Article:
Pay Dispersion and Work Performance
The effect of intra-firm pay dispersion on work performance is controversial and the empirical evidence is mixed. High pay dispersion may act as an extra incentive for employees' effort or it may reduce motivation and team cohesiveness. These effects can also coexist and the prevalence of one effect over the other may depend on the use of different definitions of what constitutes a "team." For this paper we collected a unique dataset from the men's major soccer league in Italy. For each match we computed the exact pay dispersion of each work team and estimated its effect on team performance. Our results show that when the work team is considered to consist of only the players who contribute to the result, high pay dispersion has a detrimental impact on team performance. Several robustness checks confirm this result. In addition, we show that enlarging the definition of work team causes this effect to disappear or even become positive. Finally, we find that the detrimental effect of pay dispersion is due to worst individual performance, rather than a reduction of team cooperation.
|Date of creation:||Feb 2012|
|Date of revision:|
|Contact details of provider:|| Postal: Soldiers Field, Boston, Massachusetts 02163|
Web page: http://www.hbs.edu/
More information through EDIRC
Please report citation or reference errors to , or , if you are the registered author of the cited work, log in to your RePEc Author Service profile, click on "citations" and make appropriate adjustments.:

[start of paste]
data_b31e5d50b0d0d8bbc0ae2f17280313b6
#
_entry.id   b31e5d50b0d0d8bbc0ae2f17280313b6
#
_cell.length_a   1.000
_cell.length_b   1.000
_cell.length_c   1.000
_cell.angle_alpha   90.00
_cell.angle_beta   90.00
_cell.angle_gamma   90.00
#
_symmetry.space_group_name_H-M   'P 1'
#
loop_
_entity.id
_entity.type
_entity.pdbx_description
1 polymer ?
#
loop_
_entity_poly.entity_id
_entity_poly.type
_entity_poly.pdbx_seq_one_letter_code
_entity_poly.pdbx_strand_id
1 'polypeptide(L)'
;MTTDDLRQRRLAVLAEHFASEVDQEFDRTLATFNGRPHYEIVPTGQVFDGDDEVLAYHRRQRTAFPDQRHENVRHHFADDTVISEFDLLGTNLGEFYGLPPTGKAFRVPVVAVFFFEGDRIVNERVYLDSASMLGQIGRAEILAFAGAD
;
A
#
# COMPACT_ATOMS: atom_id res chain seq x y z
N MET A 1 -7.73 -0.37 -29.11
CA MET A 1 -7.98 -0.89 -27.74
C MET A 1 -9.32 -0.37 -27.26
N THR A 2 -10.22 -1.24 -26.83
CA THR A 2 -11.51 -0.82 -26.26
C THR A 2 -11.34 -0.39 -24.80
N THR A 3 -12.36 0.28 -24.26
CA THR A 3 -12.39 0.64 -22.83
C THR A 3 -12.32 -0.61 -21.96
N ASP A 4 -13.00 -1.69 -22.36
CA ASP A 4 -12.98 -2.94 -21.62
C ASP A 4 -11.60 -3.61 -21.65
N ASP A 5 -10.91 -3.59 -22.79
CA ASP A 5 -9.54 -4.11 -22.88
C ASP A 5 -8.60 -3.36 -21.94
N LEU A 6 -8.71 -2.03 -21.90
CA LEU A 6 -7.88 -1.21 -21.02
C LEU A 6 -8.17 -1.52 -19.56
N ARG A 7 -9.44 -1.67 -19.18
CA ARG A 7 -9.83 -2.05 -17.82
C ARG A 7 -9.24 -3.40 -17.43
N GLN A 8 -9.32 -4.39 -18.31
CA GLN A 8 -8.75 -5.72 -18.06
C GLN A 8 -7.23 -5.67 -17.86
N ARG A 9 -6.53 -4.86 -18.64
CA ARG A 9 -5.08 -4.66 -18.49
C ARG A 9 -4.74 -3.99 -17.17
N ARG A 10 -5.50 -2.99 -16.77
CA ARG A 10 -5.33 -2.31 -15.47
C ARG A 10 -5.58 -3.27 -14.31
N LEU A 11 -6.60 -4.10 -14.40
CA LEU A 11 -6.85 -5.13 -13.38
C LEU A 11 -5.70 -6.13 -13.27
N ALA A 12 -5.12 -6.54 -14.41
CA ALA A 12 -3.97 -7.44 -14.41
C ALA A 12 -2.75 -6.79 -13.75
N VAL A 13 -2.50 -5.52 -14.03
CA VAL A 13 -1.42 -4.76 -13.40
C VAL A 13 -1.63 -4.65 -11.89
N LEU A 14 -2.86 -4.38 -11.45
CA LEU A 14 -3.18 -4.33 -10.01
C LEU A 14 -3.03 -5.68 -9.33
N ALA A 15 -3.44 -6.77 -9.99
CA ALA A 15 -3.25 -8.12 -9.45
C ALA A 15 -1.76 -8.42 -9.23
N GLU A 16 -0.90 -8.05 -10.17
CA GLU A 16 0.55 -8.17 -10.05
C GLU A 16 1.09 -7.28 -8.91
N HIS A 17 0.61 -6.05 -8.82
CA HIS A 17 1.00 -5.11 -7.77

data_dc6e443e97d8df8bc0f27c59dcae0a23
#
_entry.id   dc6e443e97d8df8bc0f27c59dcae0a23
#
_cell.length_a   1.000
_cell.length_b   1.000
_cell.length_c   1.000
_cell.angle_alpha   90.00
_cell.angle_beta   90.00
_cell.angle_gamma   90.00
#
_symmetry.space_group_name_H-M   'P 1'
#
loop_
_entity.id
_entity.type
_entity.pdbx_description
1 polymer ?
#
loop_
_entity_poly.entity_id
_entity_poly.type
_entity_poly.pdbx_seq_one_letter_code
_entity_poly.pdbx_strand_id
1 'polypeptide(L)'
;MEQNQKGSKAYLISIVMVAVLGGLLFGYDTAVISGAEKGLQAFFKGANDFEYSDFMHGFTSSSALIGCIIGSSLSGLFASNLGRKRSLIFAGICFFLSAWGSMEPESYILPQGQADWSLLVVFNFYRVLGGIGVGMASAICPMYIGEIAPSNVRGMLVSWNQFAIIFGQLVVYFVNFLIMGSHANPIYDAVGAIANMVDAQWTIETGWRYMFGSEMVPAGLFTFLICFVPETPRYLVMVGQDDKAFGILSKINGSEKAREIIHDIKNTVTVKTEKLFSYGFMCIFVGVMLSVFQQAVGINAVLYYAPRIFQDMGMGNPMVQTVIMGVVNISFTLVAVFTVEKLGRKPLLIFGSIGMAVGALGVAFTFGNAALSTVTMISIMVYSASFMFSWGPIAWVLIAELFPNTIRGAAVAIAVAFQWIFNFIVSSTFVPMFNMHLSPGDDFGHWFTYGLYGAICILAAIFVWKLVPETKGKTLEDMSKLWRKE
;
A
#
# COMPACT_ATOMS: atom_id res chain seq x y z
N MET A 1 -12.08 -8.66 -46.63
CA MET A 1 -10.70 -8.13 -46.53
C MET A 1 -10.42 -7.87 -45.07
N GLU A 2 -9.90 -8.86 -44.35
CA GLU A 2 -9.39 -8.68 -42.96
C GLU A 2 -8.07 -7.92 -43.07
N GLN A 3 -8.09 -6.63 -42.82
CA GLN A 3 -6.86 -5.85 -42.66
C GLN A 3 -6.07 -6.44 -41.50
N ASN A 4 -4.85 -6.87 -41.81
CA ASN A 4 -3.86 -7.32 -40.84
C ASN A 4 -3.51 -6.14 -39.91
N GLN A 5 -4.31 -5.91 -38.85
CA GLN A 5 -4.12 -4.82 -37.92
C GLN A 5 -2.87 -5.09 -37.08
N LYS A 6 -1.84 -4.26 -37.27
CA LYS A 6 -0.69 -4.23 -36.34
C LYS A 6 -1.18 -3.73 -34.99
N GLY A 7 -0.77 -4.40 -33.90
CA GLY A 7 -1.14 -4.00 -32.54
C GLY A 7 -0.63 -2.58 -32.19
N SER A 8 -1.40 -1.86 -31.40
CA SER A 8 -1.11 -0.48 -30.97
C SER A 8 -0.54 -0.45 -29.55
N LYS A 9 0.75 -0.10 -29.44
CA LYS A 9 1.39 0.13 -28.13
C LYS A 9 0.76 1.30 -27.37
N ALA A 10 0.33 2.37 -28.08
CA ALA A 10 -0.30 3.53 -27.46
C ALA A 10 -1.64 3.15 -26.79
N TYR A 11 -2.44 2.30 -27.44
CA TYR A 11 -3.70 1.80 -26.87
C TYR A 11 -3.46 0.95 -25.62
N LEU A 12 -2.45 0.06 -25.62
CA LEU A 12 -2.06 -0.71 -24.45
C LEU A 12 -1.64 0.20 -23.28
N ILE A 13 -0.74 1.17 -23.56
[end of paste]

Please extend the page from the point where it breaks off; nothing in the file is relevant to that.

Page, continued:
- David Berri & R. Jewell, 2004. "Wage inequality and firm performance: Professional basketball's natural experiment," Atlantic Economic Journal, Springer;International Atlantic Economic Society, vol. 32(2), pages 130-139, June.
- DepkenII, Craig A., 2000. "Wage disparity and team productivity: evidence from major league baseball," Economics Letters, Elsevier, vol. 67(1), pages 87-92, April.
- Hajime Katayama & Hudan Nuch, 2011. "A game-level analysis of salary dispersion and team performance in the national basketball association," Applied Economics, Taylor & Francis Journals, vol. 43(10), pages 1193-1207.
- Ronald G. Ehrenberg & Michael L. Bognanno, 1988.
"Do Tournaments Have Incentive Effects?,"
NBER Working Papers
2638, National Bureau of Economic Research, Inc.
When requesting a correction, please mention this item's handle: RePEc:hbs:wpaper:12-075. See general information about how to correct material in RePEc.
For technical questions regarding this item, or to correct its authors, title, abstract, bibliographic or download information, contact: (Soebagio Notosoehardjo)
If references are entirely missing, you can add them using this form.